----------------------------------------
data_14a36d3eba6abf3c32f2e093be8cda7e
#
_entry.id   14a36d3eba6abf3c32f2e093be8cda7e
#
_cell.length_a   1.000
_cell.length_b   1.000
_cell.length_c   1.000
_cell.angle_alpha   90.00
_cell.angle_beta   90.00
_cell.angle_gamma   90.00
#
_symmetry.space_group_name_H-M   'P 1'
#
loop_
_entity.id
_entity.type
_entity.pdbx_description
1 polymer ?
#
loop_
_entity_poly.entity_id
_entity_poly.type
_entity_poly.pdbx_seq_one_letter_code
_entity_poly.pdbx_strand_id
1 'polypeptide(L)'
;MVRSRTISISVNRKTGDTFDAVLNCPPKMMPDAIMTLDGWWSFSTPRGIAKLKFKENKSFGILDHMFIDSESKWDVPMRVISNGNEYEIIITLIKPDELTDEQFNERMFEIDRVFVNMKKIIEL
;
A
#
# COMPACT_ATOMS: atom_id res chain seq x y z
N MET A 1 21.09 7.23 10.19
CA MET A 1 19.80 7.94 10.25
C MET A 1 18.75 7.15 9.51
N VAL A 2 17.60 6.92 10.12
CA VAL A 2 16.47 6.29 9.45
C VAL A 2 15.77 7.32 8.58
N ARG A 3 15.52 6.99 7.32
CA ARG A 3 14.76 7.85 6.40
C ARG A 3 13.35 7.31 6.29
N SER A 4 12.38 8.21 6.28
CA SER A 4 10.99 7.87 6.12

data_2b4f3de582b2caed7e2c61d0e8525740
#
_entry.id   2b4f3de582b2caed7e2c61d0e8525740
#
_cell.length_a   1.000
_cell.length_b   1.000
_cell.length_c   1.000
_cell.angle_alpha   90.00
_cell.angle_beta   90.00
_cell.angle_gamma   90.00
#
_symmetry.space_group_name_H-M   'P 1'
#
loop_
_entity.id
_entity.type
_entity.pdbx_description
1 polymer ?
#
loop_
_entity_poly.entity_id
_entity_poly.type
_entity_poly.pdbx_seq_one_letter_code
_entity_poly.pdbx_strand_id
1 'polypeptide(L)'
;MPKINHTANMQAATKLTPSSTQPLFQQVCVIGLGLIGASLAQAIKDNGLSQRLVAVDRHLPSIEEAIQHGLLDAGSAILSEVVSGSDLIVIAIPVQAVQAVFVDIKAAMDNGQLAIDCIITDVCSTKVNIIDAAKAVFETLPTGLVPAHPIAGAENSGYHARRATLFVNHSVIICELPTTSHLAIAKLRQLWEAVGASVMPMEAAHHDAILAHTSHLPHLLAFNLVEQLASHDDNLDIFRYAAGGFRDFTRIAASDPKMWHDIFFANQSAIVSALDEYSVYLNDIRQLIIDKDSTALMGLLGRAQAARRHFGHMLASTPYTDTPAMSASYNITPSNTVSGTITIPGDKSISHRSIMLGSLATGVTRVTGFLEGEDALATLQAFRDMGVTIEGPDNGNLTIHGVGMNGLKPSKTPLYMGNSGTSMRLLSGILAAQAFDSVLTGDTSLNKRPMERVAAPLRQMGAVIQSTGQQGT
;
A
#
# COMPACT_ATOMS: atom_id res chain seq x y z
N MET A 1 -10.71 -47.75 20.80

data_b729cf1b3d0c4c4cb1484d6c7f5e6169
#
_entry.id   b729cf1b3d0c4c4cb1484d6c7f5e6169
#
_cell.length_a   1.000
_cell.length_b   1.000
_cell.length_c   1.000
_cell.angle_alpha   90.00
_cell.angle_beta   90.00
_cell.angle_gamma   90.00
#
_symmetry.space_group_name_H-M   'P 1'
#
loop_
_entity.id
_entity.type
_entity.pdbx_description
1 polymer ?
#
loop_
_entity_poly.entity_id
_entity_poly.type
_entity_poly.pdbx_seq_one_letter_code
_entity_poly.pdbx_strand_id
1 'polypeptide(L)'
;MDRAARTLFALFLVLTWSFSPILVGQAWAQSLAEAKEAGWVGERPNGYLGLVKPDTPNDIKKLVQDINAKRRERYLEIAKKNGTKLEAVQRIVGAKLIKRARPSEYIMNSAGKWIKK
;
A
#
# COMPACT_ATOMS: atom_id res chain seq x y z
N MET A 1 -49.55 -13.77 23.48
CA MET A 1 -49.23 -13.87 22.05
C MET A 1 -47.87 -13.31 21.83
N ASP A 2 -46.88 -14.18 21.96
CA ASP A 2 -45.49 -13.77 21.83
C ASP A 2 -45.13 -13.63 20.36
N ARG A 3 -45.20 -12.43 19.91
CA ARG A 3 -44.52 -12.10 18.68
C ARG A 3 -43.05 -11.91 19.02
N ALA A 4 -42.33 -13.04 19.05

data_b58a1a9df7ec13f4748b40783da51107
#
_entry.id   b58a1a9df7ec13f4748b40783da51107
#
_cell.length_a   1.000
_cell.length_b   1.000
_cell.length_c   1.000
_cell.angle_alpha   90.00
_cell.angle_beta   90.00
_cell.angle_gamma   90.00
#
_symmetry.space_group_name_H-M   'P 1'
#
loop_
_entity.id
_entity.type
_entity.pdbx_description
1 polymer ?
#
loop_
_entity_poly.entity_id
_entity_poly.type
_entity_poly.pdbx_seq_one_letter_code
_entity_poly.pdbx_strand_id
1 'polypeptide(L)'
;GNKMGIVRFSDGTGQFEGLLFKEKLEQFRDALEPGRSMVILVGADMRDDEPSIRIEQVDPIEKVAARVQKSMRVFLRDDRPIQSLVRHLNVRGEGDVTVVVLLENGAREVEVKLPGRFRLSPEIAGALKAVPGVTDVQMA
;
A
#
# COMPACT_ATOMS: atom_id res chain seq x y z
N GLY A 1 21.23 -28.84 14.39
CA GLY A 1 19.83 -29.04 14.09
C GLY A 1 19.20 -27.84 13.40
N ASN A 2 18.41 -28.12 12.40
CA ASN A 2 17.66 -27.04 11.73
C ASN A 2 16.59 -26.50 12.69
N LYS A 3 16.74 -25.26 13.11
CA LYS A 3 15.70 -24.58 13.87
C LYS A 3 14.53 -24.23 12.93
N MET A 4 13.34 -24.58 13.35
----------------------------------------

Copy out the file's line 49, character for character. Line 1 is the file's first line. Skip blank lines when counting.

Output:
_cell.angle_alpha   90.00